Divine Secrets tackles many themes (even racism gets addressed in one heavy-handed scene), yet at its center this is a mother-daughter story whose roots can be traced back to such vintage soapers as Stella Dallas and Mildred Pierce. That such a potentially hoary device manages to remain moving can largely be attributed to the tough-love approach of Khouri (still best known for her awesome, Oscar-winning script for Thelma & Louise) and the various actresses playing these key roles. As Vivi, Bullock hasn't been this winsome in years, while Burstyn finds the Southern-fried eccentricities in her character without turning her into a caricature. And Judd, whose early promise has rapidly been getting extinguished by too many lame "women in peril" thrillers, is allowed to demonstrate great range as the vivacious Vivi, especially in the disturbing later scenes in which she lashes out at those who love and need her most.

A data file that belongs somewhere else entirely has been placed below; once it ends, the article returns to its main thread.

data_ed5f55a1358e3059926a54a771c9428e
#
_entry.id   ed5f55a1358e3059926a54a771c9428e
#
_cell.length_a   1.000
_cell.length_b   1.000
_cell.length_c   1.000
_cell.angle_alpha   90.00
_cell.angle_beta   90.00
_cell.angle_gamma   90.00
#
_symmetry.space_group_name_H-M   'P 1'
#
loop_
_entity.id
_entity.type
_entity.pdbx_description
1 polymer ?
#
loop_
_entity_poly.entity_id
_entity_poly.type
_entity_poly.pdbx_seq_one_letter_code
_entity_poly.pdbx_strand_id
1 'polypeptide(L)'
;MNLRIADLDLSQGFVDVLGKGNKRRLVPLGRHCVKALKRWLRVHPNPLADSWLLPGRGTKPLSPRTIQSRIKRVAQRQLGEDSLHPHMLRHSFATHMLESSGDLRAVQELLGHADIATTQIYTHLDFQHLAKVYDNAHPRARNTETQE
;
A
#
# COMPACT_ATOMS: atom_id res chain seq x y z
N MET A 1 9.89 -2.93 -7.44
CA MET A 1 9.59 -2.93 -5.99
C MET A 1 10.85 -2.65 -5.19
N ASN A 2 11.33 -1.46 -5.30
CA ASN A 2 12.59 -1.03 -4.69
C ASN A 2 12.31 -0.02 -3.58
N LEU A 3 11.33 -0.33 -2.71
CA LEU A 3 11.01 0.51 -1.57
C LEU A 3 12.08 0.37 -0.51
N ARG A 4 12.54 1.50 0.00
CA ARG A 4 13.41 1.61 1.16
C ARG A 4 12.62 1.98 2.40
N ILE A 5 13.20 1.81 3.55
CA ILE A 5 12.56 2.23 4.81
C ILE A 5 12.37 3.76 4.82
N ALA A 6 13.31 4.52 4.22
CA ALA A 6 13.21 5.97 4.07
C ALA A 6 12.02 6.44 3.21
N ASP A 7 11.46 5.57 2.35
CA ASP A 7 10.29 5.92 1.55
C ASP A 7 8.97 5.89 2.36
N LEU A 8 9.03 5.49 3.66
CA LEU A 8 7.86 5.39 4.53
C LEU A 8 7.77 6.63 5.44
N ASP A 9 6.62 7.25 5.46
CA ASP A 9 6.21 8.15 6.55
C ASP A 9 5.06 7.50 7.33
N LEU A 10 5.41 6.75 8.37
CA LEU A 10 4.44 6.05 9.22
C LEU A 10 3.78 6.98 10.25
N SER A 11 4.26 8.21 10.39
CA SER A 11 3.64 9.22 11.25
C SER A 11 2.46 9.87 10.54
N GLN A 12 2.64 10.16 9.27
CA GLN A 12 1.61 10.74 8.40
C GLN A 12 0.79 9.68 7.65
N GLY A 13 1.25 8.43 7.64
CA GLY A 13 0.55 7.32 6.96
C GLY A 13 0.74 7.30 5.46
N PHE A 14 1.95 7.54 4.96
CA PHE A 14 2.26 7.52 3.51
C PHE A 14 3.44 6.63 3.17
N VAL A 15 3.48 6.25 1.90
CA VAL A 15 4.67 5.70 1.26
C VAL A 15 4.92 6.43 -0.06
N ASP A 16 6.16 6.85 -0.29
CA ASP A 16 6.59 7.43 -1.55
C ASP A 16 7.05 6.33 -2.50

In the other significant roles, that of the other Ya-Yas (or "yo-yos," as another character calls them), Flanagan, Smith and Knight create memorable characters with what relatively little subtext they're given. And while men in these sorts of movies often don't seem to matter to the writer (quick, can you name one defining trait of the guys played by Tom Skerritt, Sam Shepard and Dylan McDermott in Steel Magnolias?), James Garner and especially Angus MacFadyen nicely flesh out their respective roles as Vivi's patient husband and Sidda Lee's patient fiance.

A prime example of summer counter-programming, Divine Secrets of the Ya-Ya Sisterhood should please those folks not especially interested in lightsabers or webslingers. An effective weepie, it should also help beachgoers wash that sand right out of their eyes with a few well-earned tears. *